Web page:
In May, prior to the National Museum fire, we shed new light on the importance of favela museums by publishing the reference series Museums of Counternarratives and Resistance, covering museums in Vila Autódromo, Horto, Maré and others.
Evictions and Resistance
Unfortunately, this year, communities in Rio continued to live under the threat of eviction. RioOnWatch supported them through reporting on the Popular Council’s continued mobilization efforts and resistance organizing in Araçatiba, Horto, Indiana, and Rádio Sonda, as well as ties between evictions and access to electricity in Rio das Pedras and Vila Hípica. We also reported on the first forced eviction to occur since the pre-Olympic era, in Maracajás, and Rio’s first collective adverse possession titling ceremony in Chácara de Catumbi. Further coverage included an unmasking analysis of authorities’ evictions tactics and reporting on Mayor Crivella’s characterization of participants in occupation movements as slaves.
We also published a six-part series that comprises the book chapter entitled “Not Everyone Has a Price: How the Small Favela of Vila Autódromo’s Fight Opened a Path to Olympic Resistance” recounting the story of Vila Autódromo’s struggle. Written by our editor-in-chief, the chapter is part of the book Rio 2016: Olympic Myths, Hard Realities edited by economist Andrew Zimbalist.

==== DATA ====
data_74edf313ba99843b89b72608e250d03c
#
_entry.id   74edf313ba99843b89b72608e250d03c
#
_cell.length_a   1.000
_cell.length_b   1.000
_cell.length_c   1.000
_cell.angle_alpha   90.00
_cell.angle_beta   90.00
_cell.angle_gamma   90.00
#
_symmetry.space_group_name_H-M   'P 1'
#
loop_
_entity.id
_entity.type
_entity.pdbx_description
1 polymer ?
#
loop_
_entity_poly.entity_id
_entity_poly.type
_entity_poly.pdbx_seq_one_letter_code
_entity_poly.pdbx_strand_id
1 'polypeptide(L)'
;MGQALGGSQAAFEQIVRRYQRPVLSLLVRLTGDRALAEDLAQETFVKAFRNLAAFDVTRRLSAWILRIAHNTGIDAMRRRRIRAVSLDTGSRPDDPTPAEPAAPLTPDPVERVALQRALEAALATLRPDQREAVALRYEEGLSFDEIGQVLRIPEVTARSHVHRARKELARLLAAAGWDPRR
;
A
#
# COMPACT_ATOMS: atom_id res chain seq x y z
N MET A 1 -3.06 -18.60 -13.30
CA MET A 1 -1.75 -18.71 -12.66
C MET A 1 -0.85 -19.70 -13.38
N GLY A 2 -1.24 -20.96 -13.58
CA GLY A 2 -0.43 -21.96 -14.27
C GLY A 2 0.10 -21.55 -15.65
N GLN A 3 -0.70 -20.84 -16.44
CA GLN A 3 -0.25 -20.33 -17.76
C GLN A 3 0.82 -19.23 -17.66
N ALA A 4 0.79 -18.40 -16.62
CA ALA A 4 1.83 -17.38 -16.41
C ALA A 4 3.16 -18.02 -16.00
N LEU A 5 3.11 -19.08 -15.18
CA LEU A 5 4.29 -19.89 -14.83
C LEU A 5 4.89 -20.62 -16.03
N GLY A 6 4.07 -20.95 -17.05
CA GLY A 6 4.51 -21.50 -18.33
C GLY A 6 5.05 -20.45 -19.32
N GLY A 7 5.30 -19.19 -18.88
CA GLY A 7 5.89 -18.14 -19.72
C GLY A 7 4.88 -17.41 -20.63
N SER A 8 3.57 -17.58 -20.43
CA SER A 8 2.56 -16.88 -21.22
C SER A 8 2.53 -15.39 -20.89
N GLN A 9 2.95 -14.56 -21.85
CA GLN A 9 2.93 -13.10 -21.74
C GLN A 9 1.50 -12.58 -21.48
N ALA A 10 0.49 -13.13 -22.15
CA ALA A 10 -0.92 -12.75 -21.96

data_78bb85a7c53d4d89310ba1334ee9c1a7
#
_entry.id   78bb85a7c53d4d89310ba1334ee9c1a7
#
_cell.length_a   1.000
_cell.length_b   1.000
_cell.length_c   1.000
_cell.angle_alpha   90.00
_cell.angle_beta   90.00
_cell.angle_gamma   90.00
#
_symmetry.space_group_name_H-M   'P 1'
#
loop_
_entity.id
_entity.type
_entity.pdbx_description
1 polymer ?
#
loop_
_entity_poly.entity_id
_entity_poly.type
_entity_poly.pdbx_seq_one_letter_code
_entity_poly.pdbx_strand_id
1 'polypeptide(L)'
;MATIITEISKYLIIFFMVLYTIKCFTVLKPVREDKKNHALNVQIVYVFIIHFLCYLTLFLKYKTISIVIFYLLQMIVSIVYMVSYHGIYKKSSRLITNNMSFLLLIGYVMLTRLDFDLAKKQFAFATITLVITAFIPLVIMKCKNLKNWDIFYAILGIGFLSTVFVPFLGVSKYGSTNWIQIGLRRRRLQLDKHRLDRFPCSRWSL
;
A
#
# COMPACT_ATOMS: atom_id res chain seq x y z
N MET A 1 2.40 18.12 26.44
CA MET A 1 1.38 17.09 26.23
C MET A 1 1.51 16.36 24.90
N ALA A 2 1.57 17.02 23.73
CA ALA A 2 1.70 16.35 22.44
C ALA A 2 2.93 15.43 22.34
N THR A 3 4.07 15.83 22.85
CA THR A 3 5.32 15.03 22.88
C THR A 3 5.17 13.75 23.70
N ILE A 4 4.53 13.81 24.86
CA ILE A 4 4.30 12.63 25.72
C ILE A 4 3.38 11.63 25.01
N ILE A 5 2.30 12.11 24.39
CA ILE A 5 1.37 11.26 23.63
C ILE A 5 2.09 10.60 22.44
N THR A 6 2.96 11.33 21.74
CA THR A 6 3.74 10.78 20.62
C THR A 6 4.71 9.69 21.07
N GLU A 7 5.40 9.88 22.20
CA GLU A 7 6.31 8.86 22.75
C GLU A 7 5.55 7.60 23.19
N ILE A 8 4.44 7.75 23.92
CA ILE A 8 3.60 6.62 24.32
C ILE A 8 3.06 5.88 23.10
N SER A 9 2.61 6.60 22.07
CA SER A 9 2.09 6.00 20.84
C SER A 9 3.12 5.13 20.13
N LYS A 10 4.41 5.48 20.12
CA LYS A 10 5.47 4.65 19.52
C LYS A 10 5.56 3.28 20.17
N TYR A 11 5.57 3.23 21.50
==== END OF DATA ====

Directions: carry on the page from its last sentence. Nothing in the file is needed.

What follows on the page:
Federal Military Intervention
Through reporting on community responses, academic reports, and in-depth analyses of its impacts, RioOnWatch ensured that favela voices were heard in the debate around the military intervention in Rio. We also provided special coverage of Black July and its denouncing of state violence against black communities.
Favela Community Land Trusts
Our 2018 reporting on Community Land Trusts (CLTs) was intended to disseminate this innovative housing and collective land ownership model so more residents, urban planners, lawyers, and technical allies can be a part of adapting the concept to Rio’s favelas. Coverage included a detailed explanation of Favela CLTs, an analysis of Brazil’s new land regularization law, a survey of the global applicability of CLTs, and reporting on a series of workshops held by Catalytic Communities (the organization that publishes RioOnWatch) and the Caño Martín Peña CLT, from San Juan, Puerto Rico.
By profiling over a dozen initiatives from the Sustainable Favela Network, we brought to light how favela organizers are at the forefront of promoting socio-environmental justice in Rio. Covering topics such as music, recycling, memory preservation, sanitation, green roofs, martial arts, Afro-Brazilian ancestry, and permaculture, the articles give readers a broad understanding of the fertile favela sustainability and social resilience community. Coverage on the topic also includes reporting on a series of exchanges held between some of the most established projects within the Network.
For a full look at what we published in 2018 as well as a selection of international media coverage of favelas, visit our RioOnWatch digest archives, sent out weekly throughout the year.